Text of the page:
Tracking Company Jets with ADS-B to Give an Edge to Hedge Fund Investors
Financial news site Bloomberg recently ran an article about how hedge fund managers are using ADS-B to track private company aircraft in order to help predict the next megadeal between companies. They explain with an example:
In April, a stock research firm told clients that a Gulfstream V owned by Houston-based Occidental Petroleum Corp. had been spotted at an Omaha airport. The immediate speculation was that Occidental executives were negotiating with Buffett’s Berkshire Hathaway Inc. to get financial help in their $38 billion offer for rival Anadarko Petroleum Corp. Two days later, Buffett announced a $10 billion investment in Occidental.
There’s some evidence that aircraft-tracking can be used to get an early read on corporate news. A 2018 paper from security researchers at the University of Oxford and Switzerland’s federal Science and Technology department, tracked aircraft from three dozen public companies and identified seven instances of mergers-and-acquisitions activity. “It probably shouldn’t be your prime source of investing information, but as a feeder, as an alert of something else what might be going on, that’s where this work might be useful,” says Matthew Smith, a researcher at Oxford’s computer science department and one of the authors.
"Alternative data" collection firms like Quandl Inc. have services like "corporate aviation intelligence", where they use ADS-B data to keep tabs on private aircraft, then sell their data on to hedge funds and other investors who are hoping to gain an edge in the stock market.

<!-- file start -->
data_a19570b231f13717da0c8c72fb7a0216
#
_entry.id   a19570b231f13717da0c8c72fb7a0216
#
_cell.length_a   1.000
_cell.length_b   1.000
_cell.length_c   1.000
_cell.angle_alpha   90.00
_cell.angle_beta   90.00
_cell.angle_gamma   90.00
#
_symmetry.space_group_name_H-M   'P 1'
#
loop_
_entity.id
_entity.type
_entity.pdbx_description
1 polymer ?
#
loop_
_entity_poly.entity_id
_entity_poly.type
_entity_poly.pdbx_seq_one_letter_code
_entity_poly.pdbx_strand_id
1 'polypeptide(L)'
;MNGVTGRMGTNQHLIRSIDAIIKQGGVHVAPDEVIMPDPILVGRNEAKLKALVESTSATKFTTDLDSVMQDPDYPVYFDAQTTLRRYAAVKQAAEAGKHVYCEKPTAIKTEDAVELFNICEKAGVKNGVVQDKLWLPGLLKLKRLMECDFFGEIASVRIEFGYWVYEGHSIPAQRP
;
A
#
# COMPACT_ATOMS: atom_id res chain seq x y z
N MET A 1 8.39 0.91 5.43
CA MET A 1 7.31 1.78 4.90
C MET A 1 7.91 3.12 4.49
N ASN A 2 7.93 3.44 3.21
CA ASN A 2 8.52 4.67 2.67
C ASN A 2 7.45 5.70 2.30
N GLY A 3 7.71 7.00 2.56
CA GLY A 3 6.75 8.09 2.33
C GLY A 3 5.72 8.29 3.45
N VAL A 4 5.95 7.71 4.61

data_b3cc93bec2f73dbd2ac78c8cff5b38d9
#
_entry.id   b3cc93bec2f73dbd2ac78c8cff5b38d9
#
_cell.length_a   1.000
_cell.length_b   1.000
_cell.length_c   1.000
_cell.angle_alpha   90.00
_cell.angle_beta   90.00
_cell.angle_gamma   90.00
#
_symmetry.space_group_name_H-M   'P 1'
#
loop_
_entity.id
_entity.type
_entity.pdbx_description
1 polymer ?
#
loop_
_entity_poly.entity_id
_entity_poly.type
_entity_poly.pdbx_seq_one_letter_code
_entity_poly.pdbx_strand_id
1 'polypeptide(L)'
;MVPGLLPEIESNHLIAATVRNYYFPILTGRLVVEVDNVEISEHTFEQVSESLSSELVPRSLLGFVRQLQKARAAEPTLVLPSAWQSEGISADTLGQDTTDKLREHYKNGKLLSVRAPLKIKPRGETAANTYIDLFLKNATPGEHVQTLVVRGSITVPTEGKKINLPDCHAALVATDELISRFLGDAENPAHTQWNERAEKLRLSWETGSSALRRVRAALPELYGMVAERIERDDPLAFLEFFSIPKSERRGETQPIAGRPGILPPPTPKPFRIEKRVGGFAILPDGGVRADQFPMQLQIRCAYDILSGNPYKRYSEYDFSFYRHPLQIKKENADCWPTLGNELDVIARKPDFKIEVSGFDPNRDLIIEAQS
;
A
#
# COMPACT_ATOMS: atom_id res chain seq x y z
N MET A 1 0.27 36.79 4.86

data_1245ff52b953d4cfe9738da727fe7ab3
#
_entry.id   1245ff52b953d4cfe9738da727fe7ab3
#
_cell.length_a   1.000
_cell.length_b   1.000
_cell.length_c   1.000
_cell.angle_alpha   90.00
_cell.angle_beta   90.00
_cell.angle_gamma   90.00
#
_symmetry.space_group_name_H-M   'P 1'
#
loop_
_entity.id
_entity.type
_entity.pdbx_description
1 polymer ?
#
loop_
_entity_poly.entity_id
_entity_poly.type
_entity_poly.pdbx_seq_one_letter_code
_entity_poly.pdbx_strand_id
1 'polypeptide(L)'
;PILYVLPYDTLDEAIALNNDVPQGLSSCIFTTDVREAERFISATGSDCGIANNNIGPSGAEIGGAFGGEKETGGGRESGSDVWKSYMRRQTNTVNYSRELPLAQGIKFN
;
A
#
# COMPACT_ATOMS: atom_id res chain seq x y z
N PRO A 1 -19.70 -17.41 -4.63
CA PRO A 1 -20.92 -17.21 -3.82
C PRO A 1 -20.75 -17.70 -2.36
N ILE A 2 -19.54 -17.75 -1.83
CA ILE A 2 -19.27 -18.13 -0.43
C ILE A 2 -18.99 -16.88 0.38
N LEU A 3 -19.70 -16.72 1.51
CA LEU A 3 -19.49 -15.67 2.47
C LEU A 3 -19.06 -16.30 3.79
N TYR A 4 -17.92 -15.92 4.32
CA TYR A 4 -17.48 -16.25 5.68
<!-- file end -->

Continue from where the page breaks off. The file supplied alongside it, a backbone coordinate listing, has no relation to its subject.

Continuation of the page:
Popular flight tracking sites that aggregate ADS-B data like FlightAware and FlightRadar24 censor data from private jets on their public maps upon the request of the owner, but it's not known if they continue to sell private jet data on to other parties. ADS-B Exchange is one ADS-B aggregator that promises to never censor flights, however the data is only free for non-commercial use. The value from using companies like Quandl is that they probably have a much more accurate database of who each private jet belongs to.
The Bloomberg article also mentions another use case for tracking private flights, which is tracking the movements of known dictators via their private jets. We previously posted an article about this too. We've also in the past seen ADS-B data used to track world leaders, and help United Nations advisers track flights suspected of violating an arms embargo.
ADS-B data is typically collected these days with a low cost SDR like the RTL-SDR. We have a tutorial on setting up your own ADS-B home tracker here.